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The question is "Find the shortest distance from the origin of the graph of the circle $x^2-14x+y^2-18y+81=0$ ".

I found the circle in the following form: $(x-7)^2+(y-9)^2=7^2$

Then I found the line that connects the origin $(0,0)$ and the center $(7,9)$, and it was $y=(9/7)x$

Now I want to find a point that is both on the circle AND on the line mentioned above, then find the distance between that point and $(0,0)$, but I don't know how to find that point.

My knowledge level is Preparatory mathematics. Thanks :)

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    $\begingroup$ How about substitution? Replace your "y" term of the circle by the equation of the line. This gives you a quadratic equation. there are two solutions. One of them gives the x-coodinate of the point you are looking for. $\endgroup$
    – imranfat
    Nov 19, 2013 at 20:02
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    $\begingroup$ @imranfat: Nice point. However I find it important to mention what you are doing, not just how to get to "the right number". Basically you have two equations of two unknowns and you want to find the set of points in R2 that satisfies both equations and one way to solve such a system of equations is substitution. $\endgroup$
    – Adam
    Nov 19, 2013 at 21:25

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Solve the equation: $$(x-7)^2+\left[\underbrace{\left(\frac 97x\right)}_{y = \frac 97x}-9\right]^2 = 7^2$$ to find where the circle intersects your line (two points, one of which is closest to the origin). Call each point $(x_0, y_0)$.

To find the distance from the origin to each point, we know: $$d = \sqrt{(x^0 - 0)^2 + (y_0 - 0)^2} = \sqrt{x_0^2 + y_0^2}$$

Of the two points of intersection, choose the one for which $d$ is smallest.

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  • $\begingroup$ +1 I didn't even notice your post before, @amWhy...hehe. $\endgroup$
    – DonAntonio
    Nov 19, 2013 at 20:12
  • $\begingroup$ @amWhy: Deserves another TU +1 $\endgroup$
    – Amzoti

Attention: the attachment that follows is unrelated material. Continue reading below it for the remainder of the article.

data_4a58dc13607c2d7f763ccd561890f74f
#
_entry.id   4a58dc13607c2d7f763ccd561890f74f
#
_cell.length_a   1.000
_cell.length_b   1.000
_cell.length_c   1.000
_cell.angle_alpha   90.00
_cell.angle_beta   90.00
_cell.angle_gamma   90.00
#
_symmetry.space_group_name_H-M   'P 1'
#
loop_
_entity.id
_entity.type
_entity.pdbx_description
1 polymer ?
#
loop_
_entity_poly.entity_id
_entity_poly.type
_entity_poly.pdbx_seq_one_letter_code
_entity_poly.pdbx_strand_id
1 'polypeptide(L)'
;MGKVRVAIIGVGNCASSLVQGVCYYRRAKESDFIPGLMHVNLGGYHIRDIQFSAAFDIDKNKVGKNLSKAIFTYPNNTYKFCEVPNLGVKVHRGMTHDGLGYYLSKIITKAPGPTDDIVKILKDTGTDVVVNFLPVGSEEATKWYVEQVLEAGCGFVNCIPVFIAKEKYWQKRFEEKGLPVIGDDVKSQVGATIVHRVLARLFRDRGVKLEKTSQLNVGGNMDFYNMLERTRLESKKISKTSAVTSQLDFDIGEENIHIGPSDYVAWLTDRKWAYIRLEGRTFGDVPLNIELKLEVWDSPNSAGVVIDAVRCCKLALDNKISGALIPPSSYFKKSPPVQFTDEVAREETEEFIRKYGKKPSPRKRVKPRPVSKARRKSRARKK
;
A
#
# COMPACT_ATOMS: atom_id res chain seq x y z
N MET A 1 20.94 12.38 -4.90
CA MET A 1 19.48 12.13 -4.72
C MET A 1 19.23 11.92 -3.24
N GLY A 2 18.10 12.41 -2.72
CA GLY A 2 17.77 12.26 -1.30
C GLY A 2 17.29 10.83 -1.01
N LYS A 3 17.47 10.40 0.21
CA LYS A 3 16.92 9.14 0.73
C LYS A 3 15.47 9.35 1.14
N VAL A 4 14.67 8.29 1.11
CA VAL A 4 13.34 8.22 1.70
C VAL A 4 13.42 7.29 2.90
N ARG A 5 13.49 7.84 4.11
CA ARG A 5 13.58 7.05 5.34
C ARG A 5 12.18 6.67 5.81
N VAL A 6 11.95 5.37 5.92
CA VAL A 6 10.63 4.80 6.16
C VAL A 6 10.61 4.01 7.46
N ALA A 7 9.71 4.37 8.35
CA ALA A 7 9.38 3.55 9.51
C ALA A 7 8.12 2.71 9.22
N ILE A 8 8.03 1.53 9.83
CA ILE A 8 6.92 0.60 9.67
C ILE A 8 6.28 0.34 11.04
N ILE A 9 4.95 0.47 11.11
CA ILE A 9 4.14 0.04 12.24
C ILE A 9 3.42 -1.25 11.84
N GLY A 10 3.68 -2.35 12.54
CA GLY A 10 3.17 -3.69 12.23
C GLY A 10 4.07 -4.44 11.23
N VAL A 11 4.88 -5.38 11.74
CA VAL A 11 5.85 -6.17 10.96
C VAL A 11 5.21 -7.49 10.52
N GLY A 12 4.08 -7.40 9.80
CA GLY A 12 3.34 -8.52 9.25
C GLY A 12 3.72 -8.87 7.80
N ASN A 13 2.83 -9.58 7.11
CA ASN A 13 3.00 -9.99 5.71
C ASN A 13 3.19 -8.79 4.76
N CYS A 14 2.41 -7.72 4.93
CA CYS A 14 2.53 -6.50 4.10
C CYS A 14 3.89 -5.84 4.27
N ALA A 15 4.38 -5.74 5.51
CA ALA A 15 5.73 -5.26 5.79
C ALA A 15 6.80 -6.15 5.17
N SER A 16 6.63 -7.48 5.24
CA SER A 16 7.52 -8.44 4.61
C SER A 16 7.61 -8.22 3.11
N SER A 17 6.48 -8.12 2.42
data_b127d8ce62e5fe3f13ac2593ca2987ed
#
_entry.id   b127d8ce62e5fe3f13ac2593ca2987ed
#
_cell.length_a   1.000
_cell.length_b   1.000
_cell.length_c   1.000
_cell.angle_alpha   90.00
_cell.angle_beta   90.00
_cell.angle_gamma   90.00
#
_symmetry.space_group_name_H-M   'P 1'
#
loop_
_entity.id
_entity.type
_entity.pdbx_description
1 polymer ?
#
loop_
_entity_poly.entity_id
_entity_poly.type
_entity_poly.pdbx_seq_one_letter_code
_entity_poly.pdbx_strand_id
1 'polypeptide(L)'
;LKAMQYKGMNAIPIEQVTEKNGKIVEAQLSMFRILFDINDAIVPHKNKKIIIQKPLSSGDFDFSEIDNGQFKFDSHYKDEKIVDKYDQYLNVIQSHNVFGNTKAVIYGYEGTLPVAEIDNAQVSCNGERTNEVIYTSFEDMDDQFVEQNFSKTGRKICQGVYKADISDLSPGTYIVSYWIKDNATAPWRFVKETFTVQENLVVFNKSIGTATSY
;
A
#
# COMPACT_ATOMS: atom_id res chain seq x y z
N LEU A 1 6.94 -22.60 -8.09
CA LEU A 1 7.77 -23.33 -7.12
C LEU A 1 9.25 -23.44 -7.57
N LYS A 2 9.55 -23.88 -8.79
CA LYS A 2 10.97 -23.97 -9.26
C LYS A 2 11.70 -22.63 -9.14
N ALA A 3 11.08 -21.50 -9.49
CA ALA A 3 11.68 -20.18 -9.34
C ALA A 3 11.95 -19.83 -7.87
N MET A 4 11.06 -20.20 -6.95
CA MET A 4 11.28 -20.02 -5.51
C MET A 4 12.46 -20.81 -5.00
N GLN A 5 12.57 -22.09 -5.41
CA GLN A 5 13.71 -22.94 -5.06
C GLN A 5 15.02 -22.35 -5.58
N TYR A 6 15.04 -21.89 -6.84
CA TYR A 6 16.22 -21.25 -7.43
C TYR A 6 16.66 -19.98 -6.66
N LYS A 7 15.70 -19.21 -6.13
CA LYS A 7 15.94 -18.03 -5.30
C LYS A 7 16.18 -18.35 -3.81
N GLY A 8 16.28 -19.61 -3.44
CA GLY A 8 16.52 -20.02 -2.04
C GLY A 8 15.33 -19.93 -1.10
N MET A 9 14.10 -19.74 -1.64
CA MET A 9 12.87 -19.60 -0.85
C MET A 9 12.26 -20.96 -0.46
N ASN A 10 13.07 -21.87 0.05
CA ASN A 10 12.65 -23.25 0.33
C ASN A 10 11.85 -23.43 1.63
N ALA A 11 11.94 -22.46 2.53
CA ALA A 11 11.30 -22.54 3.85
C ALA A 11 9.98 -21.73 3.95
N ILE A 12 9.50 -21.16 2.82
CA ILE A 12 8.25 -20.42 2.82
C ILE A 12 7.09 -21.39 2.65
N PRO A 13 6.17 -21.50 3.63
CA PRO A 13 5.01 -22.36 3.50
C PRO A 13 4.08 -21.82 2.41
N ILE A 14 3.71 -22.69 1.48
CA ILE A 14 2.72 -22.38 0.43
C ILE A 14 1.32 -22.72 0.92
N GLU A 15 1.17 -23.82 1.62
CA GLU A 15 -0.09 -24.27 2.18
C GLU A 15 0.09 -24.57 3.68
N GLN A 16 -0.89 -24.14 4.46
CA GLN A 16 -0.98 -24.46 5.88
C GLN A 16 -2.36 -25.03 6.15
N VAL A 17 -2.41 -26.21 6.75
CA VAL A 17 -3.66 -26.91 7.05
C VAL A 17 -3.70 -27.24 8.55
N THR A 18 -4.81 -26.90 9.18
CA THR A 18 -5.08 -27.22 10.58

Nov 20, 2013 at 1:32
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If $y = \dfrac97 x$, and $(x-7)^2+(y-9)^2 = 7^2$, then $(x-7)^2+\left(\dfrac97 x-9\right)^2 = 7^2$.

That's a quadratic equation. When you've found $x$, you can then multiply it by $\dfrac97$ to get $y$.

(Of course you get two solutions, since the line intersects the circle twice.)

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You have the equation for the circle, simply insert $y=\frac{9}{7}x$ into it and solve for $x$.

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Draw a picture: in our special case the distance is $\sqrt{7^2+9^2}-7$.

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  • $\begingroup$ In our course we don't really draw, so the answers I could use is substituting y with 9/7x like others said or your answer. In our book we have an example for a similar question, and the answer was similar to the one you mentioned (distance between origin and center minus h). But I don't understand how we got it, could you clarify it more please? (Thanks everyone :) $\endgroup$
    – OmarKH
    Nov 19, 2013 at 21:17
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    $\begingroup$ Not drawing pictures might be considered as a bad habit, hence just draw a picture of that specific circle: you'll see that that (provided the origin is not inside of the circle) you may calculate the distance between origin and center minus radius. $\endgroup$ Nov 20, 2013 at 11:23
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Substitute in the circle's equation and get the $\;x$-coordinate, and then the $\;y$-coordinate:

$$y=\frac97x\implies (x-7)^2+\left(\frac97x-9\right)^2=49\iff$$

$$(x-7)^2+\frac{81}{49}(x-7)^2=49\iff \frac{130}{49}(x-7)^2=7^2\iff$$

$$(x-7)^2=\frac{7^4}{130}\iff x-7=\pm\frac{7^2}{\sqrt{130}}\iff\;\ldots$$

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